Justin N. Froyd - Jul 20, 2015
Listen to this article 00:03:41
Your browser doesn’t support HTML5 audio

When it comes to protecting cultural heritage, it is important to engage the local communities in Iraq, Syria and other countries in the Middle East. The recent UNESCO’s world heritage committee meeting held at the World Conference Center in Bonn, Germany, was not as festive as before because of the destruction of cultural heritage across the region, specifically the ISIL’s demolition campaign in Syria and Iraq.

UNESCO director general Irina Bokova stressed the importance of protecting the intangible cultural heritage of Iraq in her opening address. In connection with this, a special issue of UNESCO’s World Heritage publication on Iraq was also released. Further, new sites were added to the ominous list of UNESCO’s world heritage sites in danger during the course of the conference.

The ancient Parthians’ desert city Hatra has now been added to the UNESCO list which already had two cities of Iraq – Ashur, Assyrians’ ancient capital, and Samarra, known for the spiral tower. Earlier this year, ISIL attacked Hatra. The attack coincided with the demolition of the ancient Nimrud monuments, including giant winged sphinxes and others. The organization even filmed the demolition of the Mosul Museum antiquities.

Adding Hatra and similar sites to the list may not be actually helpful in curtailing the destructive activities of ISIL. This is because ISIL will focus on Hatra, hitherto known only in academic circles, for propaganda advantages. Military action may not be helpful in stemming the destructive and systematic looting activities of the organization though the bulldozers used by them have been targeted during airstrikes. Therefore, UNESCO will have to explore different ways of reducing the losses.

Engaging local communities for the protection of heritage sites is an important proposition that UNESCO could consider. It is a straightforward strategy; it involves sharing the profits from the tourism activities in the region with the local communities, demonstrating the fact that incentives will be given to them to protect them from acts such as looting, destruction on the basis of ideology and unrestrained commercial development.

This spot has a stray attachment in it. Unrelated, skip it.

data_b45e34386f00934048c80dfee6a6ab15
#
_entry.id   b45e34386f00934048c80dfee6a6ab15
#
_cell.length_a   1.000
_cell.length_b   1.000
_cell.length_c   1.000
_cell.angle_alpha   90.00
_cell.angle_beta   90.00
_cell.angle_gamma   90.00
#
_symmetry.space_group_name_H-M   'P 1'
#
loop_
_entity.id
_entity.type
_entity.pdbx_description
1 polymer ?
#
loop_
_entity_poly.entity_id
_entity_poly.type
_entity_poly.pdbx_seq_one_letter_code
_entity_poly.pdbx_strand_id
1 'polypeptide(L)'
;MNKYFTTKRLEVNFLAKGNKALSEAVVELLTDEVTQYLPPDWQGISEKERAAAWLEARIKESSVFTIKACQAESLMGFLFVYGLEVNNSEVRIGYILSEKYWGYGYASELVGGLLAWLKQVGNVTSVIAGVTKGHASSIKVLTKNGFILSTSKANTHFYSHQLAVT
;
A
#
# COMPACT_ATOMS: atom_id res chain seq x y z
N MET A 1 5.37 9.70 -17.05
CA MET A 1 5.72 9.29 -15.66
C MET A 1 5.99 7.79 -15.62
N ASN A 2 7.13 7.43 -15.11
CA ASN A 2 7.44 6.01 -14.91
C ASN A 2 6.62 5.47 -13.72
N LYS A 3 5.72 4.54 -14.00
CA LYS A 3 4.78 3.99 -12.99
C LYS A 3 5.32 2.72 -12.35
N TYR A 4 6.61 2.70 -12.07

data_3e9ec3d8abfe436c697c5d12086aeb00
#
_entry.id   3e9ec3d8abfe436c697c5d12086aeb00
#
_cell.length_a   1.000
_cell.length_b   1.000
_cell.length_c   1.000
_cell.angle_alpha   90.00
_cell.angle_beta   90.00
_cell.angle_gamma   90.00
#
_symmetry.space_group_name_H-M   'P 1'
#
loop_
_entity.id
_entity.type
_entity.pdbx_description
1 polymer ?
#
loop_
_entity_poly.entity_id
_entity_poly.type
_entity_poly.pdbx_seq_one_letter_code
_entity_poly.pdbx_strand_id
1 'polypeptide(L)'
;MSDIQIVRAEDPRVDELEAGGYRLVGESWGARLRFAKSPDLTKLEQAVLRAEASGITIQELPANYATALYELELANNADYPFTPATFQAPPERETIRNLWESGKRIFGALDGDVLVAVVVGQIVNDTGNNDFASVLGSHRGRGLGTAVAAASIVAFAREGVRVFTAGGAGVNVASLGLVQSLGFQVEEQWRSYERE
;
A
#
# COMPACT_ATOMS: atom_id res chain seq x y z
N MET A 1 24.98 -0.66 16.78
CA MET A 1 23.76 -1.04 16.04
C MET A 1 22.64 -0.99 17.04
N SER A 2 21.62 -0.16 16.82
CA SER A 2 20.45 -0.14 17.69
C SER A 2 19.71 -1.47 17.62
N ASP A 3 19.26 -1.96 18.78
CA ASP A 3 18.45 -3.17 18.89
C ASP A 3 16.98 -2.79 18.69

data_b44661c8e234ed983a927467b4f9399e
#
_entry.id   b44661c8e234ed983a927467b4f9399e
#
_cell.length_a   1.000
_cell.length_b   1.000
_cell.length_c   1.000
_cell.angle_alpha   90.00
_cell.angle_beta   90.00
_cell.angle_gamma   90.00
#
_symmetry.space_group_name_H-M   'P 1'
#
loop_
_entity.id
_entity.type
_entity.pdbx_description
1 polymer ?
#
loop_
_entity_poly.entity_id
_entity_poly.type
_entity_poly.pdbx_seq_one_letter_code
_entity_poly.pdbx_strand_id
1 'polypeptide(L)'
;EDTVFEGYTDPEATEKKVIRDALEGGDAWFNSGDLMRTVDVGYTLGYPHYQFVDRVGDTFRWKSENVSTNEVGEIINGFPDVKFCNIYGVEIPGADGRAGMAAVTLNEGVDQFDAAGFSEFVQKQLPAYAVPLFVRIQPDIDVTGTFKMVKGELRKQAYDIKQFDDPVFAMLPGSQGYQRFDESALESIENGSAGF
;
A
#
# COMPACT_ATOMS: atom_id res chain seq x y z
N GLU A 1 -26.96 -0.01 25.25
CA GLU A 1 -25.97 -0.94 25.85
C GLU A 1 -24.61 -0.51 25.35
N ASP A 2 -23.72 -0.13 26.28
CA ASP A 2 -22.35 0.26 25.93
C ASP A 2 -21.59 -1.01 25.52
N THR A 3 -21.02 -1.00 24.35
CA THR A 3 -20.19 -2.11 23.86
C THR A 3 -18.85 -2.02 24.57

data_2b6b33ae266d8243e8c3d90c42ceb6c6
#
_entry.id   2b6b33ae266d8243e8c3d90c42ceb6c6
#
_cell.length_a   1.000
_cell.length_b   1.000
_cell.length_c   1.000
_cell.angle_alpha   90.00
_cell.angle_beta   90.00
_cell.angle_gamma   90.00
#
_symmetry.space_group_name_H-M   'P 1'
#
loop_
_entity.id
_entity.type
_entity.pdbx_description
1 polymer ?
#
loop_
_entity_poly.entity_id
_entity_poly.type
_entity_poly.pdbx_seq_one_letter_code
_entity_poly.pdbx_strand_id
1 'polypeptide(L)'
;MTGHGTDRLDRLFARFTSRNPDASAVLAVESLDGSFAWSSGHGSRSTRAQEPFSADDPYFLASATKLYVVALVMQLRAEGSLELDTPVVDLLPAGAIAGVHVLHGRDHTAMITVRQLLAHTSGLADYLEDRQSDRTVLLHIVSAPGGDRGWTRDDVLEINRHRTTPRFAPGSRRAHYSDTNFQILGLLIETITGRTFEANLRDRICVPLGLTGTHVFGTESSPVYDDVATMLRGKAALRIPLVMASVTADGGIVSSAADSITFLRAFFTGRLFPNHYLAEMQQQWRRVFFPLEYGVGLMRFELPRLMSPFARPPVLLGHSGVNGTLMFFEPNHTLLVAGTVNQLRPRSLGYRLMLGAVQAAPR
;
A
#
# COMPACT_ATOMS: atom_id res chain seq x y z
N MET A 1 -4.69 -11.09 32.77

With the release of a policy paper in November 2014 and by stressing its importance at the Bonn conference, the cultural body of the United Nations has been spearheading the implementation of this strategy. The Department of Antiquities, Jordan, and the Egyptian Heritage Task Force, at the national level, have been taking action in support of the strategy.

ISIL captured Roman oasis-town Palmyra in eastern Syria in May. The organization has stated that it will not destroy the town, probably because of the apprehension of alienating the local communities in this strategic town. Palmyra's economy is dependent on tourism. Local communities still believe that they would be able to entertain tourists again one day. Therefore, destruction of this ancient site could result in them resenting ISIL.

With the ISIL mining the site around the ancient town, blowing a couple of shrines and smashing Palmyra Museum’s plaster antiquity copies (officials had removed the originals ahead of ISIL’s capture), the future of the Palmyra town looks bleak. On the other hand, it is also not wise to assume that ISIL will hesitate to alienate Palmyra inhabitants. However, having discarded or exhausted several strategies, it seems as though community engagement holds the key as far as the future of ancient Middle East sites is concerned.

Related articles


Add Comment